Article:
Saturday, August 9, 2008

Shame in Hospice

Ron Panzer wrote a great article, entitled "Shame" for the Hospice Patients Alliance and it was so fitting for how hospice patients can experience shame. I am going to share the parts that were most reflective of the hospice experience...

"At any stage of life, shame has many faces.

If you've ever cared for the elderly, severely disabled or the chronically ill, as I have, you know the look, the unspoken shame. Shame at being naked before another who is not a lover, not a parent, not family. Shame at being other than what you once were. Shame at being unable to do the things you used to do or that others do. Shame at needing help to stand, needing help to sit, needing help to eat.

The strong young man with strapping muscles now stumbles to walk even one step. The beautiful woman's face becomes wrinkled with age...she wishes for the days gone by, when men could not take their eyes off her, when desire filled her heart.

Shame arises when a person feels they are "less." Less than what they once were, what they wanted to be, what they should be. Shame is felt when a person is treated as less than what they still are, a human being.

Shame flees from a caring heart, a gentle touch, a wiped tear, a cleansed body, a smile."

I felt like what he wrote about shame was very true. Hospice patients may feel shame, but their caregivers and family members may also feel it too. They may feel horrible for making the decision to put them in hospice, deciding to stop all treatments. Caregivers may feel shame because they may believe that enrolling them for hospice services may be "killing" their loved one. Adult children may feel shame in putting their parent in hospice at a nursing home or inpatient hospice facility because they do not have the time or resources to keep them at home.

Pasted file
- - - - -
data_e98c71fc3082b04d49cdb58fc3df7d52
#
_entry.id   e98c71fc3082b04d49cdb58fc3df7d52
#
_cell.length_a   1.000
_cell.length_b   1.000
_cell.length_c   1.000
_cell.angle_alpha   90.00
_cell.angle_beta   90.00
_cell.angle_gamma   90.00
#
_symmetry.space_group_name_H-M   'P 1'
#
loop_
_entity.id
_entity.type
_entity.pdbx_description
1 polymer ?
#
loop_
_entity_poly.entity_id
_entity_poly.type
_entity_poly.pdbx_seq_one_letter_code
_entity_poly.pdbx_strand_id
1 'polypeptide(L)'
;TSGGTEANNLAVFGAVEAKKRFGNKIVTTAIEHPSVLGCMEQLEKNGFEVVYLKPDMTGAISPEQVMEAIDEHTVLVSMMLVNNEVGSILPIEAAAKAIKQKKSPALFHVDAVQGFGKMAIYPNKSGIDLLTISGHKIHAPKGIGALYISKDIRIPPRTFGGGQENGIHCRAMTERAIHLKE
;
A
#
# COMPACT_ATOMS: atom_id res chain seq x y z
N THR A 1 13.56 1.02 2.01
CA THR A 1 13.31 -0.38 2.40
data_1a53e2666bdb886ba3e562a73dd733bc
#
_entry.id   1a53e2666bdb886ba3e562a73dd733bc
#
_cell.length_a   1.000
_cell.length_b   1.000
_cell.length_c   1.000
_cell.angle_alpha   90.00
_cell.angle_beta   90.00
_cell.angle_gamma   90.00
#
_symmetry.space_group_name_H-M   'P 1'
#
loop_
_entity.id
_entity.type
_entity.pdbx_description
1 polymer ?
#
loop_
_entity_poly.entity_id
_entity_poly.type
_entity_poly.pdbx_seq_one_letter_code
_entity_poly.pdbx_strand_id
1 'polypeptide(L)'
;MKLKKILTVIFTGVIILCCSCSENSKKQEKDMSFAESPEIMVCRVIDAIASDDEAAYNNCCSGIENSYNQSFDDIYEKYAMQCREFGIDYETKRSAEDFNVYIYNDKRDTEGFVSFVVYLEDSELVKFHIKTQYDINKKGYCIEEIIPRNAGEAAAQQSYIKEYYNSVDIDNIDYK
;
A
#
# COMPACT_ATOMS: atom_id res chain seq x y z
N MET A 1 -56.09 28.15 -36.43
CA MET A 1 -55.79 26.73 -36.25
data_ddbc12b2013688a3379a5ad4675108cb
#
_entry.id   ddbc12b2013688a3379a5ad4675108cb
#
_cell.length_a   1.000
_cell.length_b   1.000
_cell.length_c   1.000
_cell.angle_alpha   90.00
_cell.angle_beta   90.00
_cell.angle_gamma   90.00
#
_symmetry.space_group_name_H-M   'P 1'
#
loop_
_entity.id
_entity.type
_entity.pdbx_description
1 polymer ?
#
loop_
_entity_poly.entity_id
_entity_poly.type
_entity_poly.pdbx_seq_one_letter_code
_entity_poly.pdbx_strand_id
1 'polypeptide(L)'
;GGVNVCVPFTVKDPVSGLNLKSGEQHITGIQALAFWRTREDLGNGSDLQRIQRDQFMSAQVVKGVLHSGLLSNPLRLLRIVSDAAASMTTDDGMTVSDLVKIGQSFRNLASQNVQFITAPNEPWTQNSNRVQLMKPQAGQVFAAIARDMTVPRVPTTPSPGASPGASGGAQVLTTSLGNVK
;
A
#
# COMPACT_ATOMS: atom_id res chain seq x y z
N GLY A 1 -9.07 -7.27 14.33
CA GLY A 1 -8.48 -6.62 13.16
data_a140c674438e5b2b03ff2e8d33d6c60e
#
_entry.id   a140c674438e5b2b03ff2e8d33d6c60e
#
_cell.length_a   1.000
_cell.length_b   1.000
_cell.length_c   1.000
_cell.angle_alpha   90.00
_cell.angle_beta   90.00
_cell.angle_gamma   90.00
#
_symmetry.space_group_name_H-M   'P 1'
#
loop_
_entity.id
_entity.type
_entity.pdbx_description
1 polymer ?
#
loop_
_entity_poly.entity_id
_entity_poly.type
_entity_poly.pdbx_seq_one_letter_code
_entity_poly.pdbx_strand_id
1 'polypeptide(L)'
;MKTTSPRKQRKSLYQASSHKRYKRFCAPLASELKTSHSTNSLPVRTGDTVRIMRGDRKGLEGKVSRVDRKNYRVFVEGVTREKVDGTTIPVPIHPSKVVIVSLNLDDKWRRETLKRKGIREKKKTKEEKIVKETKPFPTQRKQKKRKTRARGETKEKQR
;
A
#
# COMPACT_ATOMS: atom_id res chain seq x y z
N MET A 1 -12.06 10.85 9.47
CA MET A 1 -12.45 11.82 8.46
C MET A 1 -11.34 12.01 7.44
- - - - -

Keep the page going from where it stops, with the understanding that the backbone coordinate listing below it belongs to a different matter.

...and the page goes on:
End-of-Life Comfort Care

In the same article on the Live Strong website was information about keeping your loved one comfortable. People in the last stage of life may become easily agitated and restless. Things you can do for the patient can include:
  • keeping the light low and soft
  • playing soothing music
  • reading books aloud to them
  • sit in silence together
  • make sure your hands are warm before giving them a bath
  • gently massaging their hands and feet
  • making sure their lips and mouth are moisturized

If your patient is able to make decisions for themselves, let me give you their input about food, activities, and visitors. You can do the same things above, but give them choices. For exmaple, when reading aloud to them, ask what they want to hear or if they want the blinds open or the lights off. These abilities to make small decisions will make them feel important and provide comfort to them. Making some of these decisions for them may only agitate them more.

Caregiver Organization Tips

I found some helpful tips for caregivers on organizing when searching on
Live Strong, the Lance Armstrong website. If you are a caregiver, doing some of these suggestions will reduce your stress and will help you stay organized. It can be overwhelming to keep track of medications, symptoms, and other information as well.

Caregiving is 24-7 job that never ends. Even when you are away from your loved one, you may be thinking about what's happening and may be very distracted trying to get your own tasks done. If you begin to feel frustrated or depressed, you may need to get respite care, so the situation does not become uncomfortable or threatening. Respite is a service where you can take that person to a facility or a professional caregiver can come in to relieve the caregiver of their duties.

So, the first tip is to write down a list of helpers that can be called on if necessary. Make a list of relatives, friends, neighbors, hospice volunters, church members, and paid professionals who can offer assistance. Write down their name, telephone number, e-mail, hours/days available, and what they can assist with.